Many times when Veritus Group begins to work with a major gifts officer, the MGO gets a little cranky. He or she will get cranky having a sense that we are going to bring a new level of structure and accountability to their work than they have ever experienced before.
I don’t blame them. Hey, if I had free reign to do what I wanted, and then all of a sudden that was taken away, I’d be a little cranky as well.
But when the major gift officer finds out that the structure actually allows them to be free and they see the results, the MGO fully embraces it. They realize that within structure is freedom.
It seems counter-intuitive, and it’s probably the reason Richard and I see so many major gift programs with absolutely no structure at all, why we have MGO’s who are “gunslingers” out there. Oh, how we wish we could just wrap our arms around these good people and let them know they could actually be more successful if they just embraced the concept that structure = freedom.
We have been getting a lot of folks responding to our Major Gift Academy survey who have asked us, “What is the right way to do Major Gifts?” Well, I’m going to tell you.
Richard and I believe that the ONLY way your major gift program will be successful is if you have a structure in place. Then you must allow the MGO to have the freedom to work within that structure. Here is what we mean by that. It’s very simple:
- No more than 150 donors in the portfolio of a full-time major gift officer.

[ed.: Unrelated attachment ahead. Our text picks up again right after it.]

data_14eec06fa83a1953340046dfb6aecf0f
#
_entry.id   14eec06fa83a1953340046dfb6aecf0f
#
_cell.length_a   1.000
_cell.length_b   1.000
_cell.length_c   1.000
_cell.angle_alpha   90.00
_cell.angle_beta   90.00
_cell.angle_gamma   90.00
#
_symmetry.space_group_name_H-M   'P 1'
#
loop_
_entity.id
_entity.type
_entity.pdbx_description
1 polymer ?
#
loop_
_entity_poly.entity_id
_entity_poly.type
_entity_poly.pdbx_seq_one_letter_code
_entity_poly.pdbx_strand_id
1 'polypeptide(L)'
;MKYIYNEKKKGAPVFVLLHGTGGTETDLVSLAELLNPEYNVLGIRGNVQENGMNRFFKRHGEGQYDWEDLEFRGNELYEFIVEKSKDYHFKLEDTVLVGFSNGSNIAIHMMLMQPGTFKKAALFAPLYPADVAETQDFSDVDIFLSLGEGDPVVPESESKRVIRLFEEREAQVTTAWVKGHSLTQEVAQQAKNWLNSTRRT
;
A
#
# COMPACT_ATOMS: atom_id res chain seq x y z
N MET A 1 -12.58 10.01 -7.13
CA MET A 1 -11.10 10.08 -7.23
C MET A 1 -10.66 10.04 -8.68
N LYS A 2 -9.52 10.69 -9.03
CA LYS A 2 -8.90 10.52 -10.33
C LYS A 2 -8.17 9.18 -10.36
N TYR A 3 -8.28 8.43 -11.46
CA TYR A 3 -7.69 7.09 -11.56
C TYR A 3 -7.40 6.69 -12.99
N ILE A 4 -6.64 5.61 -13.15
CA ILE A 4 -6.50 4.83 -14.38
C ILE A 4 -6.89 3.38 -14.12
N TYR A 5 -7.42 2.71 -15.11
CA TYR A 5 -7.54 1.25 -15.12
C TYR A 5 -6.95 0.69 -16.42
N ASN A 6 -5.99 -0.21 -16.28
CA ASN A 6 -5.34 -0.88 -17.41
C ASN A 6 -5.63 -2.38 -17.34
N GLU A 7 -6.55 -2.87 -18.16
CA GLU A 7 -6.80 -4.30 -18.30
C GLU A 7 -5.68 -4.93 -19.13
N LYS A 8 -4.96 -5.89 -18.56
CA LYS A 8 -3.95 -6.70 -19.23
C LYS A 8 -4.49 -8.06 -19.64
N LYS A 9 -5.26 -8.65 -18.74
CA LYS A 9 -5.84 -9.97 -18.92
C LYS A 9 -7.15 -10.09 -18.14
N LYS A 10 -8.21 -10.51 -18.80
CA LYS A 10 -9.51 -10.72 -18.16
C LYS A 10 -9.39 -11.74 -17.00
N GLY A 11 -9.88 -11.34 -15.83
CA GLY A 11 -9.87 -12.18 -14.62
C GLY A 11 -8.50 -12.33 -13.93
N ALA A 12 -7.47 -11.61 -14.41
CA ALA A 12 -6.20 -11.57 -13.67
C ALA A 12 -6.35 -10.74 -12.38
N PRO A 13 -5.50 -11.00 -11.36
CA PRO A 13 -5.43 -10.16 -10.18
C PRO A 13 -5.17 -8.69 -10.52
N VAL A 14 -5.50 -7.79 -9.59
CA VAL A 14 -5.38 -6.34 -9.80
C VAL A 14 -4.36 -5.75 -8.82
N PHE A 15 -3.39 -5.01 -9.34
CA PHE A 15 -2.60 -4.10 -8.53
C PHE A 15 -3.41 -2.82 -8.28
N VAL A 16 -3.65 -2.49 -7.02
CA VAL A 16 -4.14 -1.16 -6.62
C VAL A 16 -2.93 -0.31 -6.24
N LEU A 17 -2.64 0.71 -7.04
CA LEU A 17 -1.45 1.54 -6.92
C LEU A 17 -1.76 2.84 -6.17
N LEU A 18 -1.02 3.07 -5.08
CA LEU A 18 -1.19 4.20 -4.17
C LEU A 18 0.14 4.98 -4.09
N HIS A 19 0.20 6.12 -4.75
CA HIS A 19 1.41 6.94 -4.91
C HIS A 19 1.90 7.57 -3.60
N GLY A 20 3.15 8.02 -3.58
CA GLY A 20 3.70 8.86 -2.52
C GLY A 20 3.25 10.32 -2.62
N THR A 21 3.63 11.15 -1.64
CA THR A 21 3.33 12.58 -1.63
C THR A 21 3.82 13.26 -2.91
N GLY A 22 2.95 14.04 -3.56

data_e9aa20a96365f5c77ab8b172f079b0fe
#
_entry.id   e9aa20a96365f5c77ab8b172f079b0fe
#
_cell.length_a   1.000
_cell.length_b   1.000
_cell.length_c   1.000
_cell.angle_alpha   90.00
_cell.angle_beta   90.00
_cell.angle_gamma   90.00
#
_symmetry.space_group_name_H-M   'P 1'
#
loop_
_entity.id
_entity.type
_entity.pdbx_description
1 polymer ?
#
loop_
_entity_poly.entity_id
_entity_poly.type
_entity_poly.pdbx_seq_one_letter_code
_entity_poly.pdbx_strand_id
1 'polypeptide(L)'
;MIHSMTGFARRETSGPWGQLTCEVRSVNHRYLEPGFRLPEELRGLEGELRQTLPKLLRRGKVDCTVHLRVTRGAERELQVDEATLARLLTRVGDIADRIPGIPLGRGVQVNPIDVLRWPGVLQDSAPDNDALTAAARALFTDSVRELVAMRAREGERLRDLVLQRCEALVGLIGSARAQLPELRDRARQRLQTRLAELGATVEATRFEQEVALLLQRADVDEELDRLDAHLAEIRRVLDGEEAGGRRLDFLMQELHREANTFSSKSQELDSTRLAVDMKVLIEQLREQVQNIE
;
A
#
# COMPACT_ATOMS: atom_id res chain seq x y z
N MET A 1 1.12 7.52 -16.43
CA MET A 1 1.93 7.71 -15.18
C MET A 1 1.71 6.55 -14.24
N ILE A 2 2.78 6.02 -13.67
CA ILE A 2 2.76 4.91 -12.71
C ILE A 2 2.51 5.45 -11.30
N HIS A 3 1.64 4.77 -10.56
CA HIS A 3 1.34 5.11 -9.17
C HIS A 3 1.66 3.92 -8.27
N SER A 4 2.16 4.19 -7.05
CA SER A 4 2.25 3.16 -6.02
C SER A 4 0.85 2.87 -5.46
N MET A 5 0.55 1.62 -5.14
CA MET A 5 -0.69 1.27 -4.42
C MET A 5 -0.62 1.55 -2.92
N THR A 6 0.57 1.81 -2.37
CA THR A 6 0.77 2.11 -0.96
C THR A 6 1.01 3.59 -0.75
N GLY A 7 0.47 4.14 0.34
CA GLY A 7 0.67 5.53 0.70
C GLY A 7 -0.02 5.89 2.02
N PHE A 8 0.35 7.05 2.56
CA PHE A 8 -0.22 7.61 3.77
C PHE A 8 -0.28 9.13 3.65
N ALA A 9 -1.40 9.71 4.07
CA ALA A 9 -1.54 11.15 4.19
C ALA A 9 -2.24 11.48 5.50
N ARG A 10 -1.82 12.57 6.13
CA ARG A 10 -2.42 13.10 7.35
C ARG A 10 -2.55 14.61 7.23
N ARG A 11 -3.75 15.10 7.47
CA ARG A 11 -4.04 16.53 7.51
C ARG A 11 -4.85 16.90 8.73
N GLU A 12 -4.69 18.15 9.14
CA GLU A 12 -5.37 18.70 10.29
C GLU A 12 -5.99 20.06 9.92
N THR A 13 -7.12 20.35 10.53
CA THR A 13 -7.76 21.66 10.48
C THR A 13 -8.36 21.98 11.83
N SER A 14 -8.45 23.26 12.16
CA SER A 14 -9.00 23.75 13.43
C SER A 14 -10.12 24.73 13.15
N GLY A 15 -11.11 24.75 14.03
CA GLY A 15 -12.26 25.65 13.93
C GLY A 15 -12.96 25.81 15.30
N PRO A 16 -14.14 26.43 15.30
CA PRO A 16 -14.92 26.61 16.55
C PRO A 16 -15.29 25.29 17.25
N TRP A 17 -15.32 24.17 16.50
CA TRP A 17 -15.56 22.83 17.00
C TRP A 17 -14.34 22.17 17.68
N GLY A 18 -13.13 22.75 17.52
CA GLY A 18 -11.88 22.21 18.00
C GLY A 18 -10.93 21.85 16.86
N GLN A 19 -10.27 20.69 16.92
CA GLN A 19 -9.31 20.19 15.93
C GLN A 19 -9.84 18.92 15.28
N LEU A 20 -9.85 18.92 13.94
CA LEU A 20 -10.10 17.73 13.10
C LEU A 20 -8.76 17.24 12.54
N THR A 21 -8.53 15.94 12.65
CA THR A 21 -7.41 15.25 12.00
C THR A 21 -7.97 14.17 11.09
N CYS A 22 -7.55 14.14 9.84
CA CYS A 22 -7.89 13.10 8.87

- A revenue goal attached to every donor, cash-flowed by month.
- A communication and solicitation strategy attached to every donor for how you are going to attain the goal.
- The caseload tiered A through C.
- A weekly meeting with a manager to stay accountable and focused.
That is it. That’s the structure. The beautiful thing about all this is that within this structure, you as the MGO can do almost anything you need to do, to deepen your relationship with donors. Notice I’m not telling you how many calls per day you have to make, or how many visits in a year you have to hit.
If you are meeting or exceeding your monthly revenue goals with your donors, and you are entering all the information in the database, I personally don’t care if you are working 25 or 60 hours a week to get that accomplished. I don’t care if you are out of the office four days a week. I don’t care if you are going to a matinee movie on a Wednesday afternoon. Why? Because you have been given the freedom to succeed in whatever way works for you.
From our experience working with great MGOs over the years, I will tell you definitively that freedom without structure (or structure without freedom) does not work. Structure with freedom is what makes a major gift program – and a major gift officer – successful.
The only time that freedom is abated is if you are doing two things: 1) consistently not making your monthly revenue goals, and 2) failing to communicate with your manager about your donors in a proactive way.
When that happens, your freedom must become more regulated into micro-management of what you are doing with your time. I will want to know your phone calls, visits, solicitations per week, month and year until you get back on track. It’s not fun.
You know those cranky MGOs I told you about at the beginning of this post? Well, once they start realizing that the structure is there to work for them, and that they still have the freedom to do their work… they get very happy. And when an MGO is happy, so are their donors… and then they see success. It’s beautiful.